USS Ramapo (AO-12)
USS Ramapo (AO-12), a Patoka Replenishment oiler, built under U.S. Shipping Board contract, was laid down on 16 January 1919 by the Newport News Shipbuilding & Dry Dock Co., Newport News, Virginia; launched on 11 September 1919; and commissioned on 15 November 1919, Lt. Comdr. J. D. Smith, USNRF, in command.
|Builder:||Newport News Shipbuilding & Dry Dock Co.|
|Laid down:||16 January 1919|
|Launched:||11 September 1919|
|Commissioned:||15 November 1919|
|Decommissioned:||10 January 1946|
|Struck:||21 January 1946|
|Fate:||Sold into commercial service, 1948|
|Class and type:||Patoka Replenishment oiler|
|Displacement:||16,800 long tons (17,070 t) (full)|
|Length:||477 ft 10 in (145.64 m)|
|Beam:||60 ft (18 m)|
|Draft:||Max. 29 ft (8.8 m)|
|Speed:||11.2 knots (20.7 km/h; 12.9 mph)|
Assigned to Caribbean shuttle runs after commissioning, Ramapo carried petroleum products from Port Arthur, Texas, to Guantanamo Bay and the Canal Zone until April 1920. Then she extended his range and through 1921 delivered fuel to ships and bases on the gulf and east coasts and in European waters. Transferred to the Pacific in 1922, Ramapo carried oil to ships and stations of the Pacific Fleet and made occasional trips to the Canal Zone and to the east coast until mid-1928, when he began to supply the Asiatic Fleet on a regular schedule. Beginning on 21 June, she carried oil from San Pedro to the Philippines and China and, for the next nine years, averaged four round-trips annually. En route she performed collateral duties as a survey ship and collected data in central and western Pacific island groups for the Hydrographic Office.
On 7 February 1933, while cruising across the Pacific Ocean from Manila to San Diego, the ship encountered the tallest rogue wave ever recorded, measuring 34 metres (112 ft) in height.
In late 1937, Ramapo briefly interrupted her transpacific runs to discharge oil to ships and stations in the Aleutians, then resumed runs to the Orient, continuing them until the spring of 1941 when she was shifted to Hawaiian shuttle service. At Pearl Harbor when the Japanese attacked on 7 December, the tanker returned to San Pedro and made two round-trips to Bora Bora before resuming Alaskan shuttle runs. Arriving at Kodiak on 29 July 1942 on her first such run since 1937, she plied between Port Townsend and various mainland and Aleutian stations throughout World War II, completing her last run at Seattle on 23 September 1945. On the 27th, she steamed south and on the 30th reported at San Francisco for inactivation. Decommissioned on 10 January 1946, Ramapo was struck from the list on 21 January and transferred to the Maritime Commission on 1 July.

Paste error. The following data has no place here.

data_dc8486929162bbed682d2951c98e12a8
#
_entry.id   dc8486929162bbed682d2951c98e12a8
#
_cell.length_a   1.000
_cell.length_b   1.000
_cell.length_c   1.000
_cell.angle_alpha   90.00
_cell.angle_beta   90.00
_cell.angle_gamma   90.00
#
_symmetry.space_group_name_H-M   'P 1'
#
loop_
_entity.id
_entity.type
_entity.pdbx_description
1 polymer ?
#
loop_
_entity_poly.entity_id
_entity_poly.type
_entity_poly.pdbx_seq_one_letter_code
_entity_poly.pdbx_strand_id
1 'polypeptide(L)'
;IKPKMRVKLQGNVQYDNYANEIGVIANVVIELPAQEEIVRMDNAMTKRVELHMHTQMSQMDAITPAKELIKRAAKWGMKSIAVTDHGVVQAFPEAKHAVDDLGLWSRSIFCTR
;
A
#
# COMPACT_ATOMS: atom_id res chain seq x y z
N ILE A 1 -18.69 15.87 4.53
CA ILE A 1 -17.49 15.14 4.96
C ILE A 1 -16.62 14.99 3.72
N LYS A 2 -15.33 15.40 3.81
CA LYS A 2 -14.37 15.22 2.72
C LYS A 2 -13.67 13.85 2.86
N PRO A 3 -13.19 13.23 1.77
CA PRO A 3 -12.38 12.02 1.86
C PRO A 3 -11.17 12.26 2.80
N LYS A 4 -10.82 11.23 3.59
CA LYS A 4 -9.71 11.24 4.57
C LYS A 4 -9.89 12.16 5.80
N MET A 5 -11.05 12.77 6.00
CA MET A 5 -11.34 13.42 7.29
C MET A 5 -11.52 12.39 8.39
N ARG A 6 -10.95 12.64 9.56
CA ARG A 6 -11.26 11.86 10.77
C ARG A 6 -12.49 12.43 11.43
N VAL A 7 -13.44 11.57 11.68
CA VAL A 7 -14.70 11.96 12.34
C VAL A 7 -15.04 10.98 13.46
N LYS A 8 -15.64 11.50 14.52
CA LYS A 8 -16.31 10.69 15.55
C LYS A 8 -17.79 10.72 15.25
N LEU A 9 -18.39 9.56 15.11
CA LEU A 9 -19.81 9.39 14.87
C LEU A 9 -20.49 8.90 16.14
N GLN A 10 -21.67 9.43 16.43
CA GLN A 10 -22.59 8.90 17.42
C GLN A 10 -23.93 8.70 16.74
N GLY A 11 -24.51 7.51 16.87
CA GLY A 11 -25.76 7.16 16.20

The Ramapo is credited with the rescue of the entire crew of the USS Wasmuth (DMS-15) on 27 December 1942. Wasmuth was escorting a convoy through a heavy Alaskan storm when two depth charges were wrenched from their tracks by the pounding sea, fell over the side, and exploded beneath the ship's fantail. The blasts carried away part of the ship's stern and the ship began to founder; in the gale, the pumps could not make headway against the inexorably rising water below. Despite the heavy sea, Ramapo came alongside the foundering Wasmuth. For three and a half hours, the tanker remained with the sinking high-speed minesweeper, battling the waves while successfully transferring his crew and two passengers.
- "Wave Motion". Hyperphysics.phy-astr.gsu.edu. 7 February 1933. Retrieved 8 December 2010.
- This article incorporates text from the public domain Dictionary of American Naval Fighting Ships. The entry can be found here.
- Wildenberg, Thomas (1996). Gray Steel and Black Oil: Fast Tankers and Replenishment at Sea in the U.S. Navy, 1912–1995. Annapolis, Maryland: Naval Institute Press. Retrieved 28 April 2009.
- Photo gallery of USS Ramapo at NavSource Naval History